A laparoscopic colectomy is a surgical procedure to remove some or all of your large intestine.
Your large intestine is the final part of a sequence of hollow organs, called the digestive tract.
Part of your large intestine, called the colon, absorbs water from undigested food to make waste, called stool or feces, which passes out of your body at your anus.
A colectomy is usually done to treat: diseases that inflame your colon, such as Crohn’s disease, ulcerative colitis, or diverticulitis;
a blockage, called bowel obstruction; colon cancer; or a damaged or injured colon.
To begin a laparoscopic colectomy, your surgeon will make a small incision near your belly button and insert a tube, called a port.
Gas will be pumped through the port to inflate your abdomen. This gives your surgeon more room to work.
Depending on the type of colectomy, one or more additional incisions may be made.
Then, a camera and surgical instruments will be inserted through these incisions.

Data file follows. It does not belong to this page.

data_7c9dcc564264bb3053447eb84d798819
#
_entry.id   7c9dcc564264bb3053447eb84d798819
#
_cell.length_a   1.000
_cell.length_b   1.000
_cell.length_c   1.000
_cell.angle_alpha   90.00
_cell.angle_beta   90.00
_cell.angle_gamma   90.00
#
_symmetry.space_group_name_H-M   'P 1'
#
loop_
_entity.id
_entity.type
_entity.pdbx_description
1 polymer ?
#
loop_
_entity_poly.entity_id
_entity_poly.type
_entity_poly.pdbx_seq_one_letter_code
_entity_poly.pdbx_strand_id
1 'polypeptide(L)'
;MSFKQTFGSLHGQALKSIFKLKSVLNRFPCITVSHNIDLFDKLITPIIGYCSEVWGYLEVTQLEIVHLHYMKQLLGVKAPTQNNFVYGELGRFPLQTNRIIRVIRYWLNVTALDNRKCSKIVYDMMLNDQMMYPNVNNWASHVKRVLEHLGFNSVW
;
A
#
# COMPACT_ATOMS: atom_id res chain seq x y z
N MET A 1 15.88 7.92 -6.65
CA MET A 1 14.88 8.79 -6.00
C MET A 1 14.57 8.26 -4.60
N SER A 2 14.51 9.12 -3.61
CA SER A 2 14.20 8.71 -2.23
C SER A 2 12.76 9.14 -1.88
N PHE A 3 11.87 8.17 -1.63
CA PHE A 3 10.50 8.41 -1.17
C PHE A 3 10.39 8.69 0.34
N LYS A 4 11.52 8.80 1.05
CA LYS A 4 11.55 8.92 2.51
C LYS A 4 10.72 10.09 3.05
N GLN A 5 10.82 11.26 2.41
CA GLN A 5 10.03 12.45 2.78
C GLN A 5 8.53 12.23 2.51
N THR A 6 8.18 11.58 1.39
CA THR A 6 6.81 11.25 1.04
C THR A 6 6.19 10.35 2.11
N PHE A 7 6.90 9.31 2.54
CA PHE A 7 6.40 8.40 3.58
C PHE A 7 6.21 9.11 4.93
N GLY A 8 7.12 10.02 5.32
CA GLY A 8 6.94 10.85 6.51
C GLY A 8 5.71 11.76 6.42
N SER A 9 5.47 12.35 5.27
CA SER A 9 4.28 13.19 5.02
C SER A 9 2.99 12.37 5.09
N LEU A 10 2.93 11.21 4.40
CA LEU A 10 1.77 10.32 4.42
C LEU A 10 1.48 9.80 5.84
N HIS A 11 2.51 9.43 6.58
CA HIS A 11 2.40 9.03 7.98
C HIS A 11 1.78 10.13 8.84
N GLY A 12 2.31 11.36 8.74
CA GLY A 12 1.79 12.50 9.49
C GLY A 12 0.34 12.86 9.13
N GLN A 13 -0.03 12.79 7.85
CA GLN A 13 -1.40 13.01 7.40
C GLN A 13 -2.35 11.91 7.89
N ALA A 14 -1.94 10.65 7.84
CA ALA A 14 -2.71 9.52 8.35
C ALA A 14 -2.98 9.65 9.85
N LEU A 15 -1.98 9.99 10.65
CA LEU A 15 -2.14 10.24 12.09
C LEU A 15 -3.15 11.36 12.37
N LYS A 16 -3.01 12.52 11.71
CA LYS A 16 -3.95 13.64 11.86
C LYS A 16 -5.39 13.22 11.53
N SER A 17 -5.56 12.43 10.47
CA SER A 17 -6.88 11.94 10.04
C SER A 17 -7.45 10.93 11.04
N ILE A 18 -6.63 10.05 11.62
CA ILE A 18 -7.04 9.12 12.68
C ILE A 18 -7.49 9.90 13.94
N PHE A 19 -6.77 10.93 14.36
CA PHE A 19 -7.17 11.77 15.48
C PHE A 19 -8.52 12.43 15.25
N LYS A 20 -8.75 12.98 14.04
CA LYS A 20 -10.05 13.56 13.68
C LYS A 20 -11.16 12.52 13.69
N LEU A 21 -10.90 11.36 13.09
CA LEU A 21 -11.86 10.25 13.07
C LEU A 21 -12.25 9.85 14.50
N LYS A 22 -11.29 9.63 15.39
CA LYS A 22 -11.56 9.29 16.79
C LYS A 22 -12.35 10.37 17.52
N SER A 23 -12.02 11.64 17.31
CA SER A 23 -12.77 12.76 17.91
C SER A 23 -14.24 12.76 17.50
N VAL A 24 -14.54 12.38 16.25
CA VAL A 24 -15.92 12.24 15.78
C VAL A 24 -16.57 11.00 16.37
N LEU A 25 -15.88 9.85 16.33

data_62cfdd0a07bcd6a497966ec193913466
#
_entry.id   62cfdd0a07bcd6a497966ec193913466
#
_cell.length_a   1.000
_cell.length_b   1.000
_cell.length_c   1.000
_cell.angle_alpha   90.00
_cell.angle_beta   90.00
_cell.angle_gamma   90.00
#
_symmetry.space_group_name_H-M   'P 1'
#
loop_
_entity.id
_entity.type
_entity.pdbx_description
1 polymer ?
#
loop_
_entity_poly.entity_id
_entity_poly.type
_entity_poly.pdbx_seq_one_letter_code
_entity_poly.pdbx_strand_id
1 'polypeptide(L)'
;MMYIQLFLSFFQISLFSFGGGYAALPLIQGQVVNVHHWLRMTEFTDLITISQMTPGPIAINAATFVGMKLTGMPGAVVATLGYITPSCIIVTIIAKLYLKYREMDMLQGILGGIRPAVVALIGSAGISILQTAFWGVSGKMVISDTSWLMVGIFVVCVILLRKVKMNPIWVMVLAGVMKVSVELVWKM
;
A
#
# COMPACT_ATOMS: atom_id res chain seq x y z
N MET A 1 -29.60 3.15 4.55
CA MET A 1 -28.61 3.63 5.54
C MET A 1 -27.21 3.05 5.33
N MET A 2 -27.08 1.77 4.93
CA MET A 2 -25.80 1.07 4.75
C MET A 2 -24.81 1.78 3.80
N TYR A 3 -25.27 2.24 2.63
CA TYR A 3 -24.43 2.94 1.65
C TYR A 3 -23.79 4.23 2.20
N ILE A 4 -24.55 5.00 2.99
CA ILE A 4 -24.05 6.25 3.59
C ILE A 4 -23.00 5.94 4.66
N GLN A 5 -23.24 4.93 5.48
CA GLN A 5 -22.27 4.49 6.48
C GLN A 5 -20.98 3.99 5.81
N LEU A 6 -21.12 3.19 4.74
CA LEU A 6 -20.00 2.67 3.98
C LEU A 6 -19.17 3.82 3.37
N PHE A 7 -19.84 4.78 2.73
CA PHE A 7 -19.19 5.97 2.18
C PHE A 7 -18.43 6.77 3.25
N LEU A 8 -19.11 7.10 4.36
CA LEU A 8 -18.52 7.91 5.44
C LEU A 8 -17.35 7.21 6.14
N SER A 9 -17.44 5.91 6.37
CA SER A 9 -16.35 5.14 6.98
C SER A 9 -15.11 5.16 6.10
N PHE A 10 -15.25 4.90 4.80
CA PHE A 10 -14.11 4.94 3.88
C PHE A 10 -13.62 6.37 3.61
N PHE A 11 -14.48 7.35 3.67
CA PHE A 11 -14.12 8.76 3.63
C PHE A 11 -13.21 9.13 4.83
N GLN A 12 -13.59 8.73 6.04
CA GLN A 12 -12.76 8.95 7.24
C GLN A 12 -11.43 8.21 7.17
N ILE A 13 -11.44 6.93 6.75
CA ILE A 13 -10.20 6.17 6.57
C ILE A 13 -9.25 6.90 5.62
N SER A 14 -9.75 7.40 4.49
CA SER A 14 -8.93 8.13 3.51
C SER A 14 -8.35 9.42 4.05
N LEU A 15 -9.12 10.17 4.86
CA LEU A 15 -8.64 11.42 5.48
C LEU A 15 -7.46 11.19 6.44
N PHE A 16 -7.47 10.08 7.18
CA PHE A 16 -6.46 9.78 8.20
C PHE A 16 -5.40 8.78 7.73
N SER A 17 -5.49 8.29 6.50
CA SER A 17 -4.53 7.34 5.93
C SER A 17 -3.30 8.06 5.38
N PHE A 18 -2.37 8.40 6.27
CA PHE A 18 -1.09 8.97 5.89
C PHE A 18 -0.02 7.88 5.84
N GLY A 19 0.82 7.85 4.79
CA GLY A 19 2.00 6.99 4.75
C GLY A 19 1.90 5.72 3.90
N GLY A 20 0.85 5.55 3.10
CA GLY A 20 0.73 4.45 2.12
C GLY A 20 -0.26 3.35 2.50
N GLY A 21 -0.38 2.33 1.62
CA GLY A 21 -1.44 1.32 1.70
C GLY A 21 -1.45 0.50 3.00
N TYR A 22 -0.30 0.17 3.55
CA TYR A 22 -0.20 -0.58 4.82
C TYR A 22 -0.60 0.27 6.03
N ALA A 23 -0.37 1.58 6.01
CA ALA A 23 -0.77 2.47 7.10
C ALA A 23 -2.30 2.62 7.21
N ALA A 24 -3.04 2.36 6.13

After finding the damaged part of your colon, your surgeon will free it from its attachments inside your abdomen.
Next, the damaged part of your colon will be removed through one of the incisions.
In most cases, the remaining healthy ends of the colon will be joined together with stitches or staples.
But sometimes, a colostomy procedure may be done at this point to allow time for part of the colon to heal.
In this procedure, your surgeon will close one end with sutures or staples.
The other end will be attached to the outside of your abdomen, creating an opening called a stoma.
A colostomy bag will be placed over the stoma to collect feces from your colon.
In most cases, a colostomy is temporary. In a later procedure, the ends of the large intestine will be reconnected.
If you have questions about laparoscopic colectomy, talk to your healthcare provider.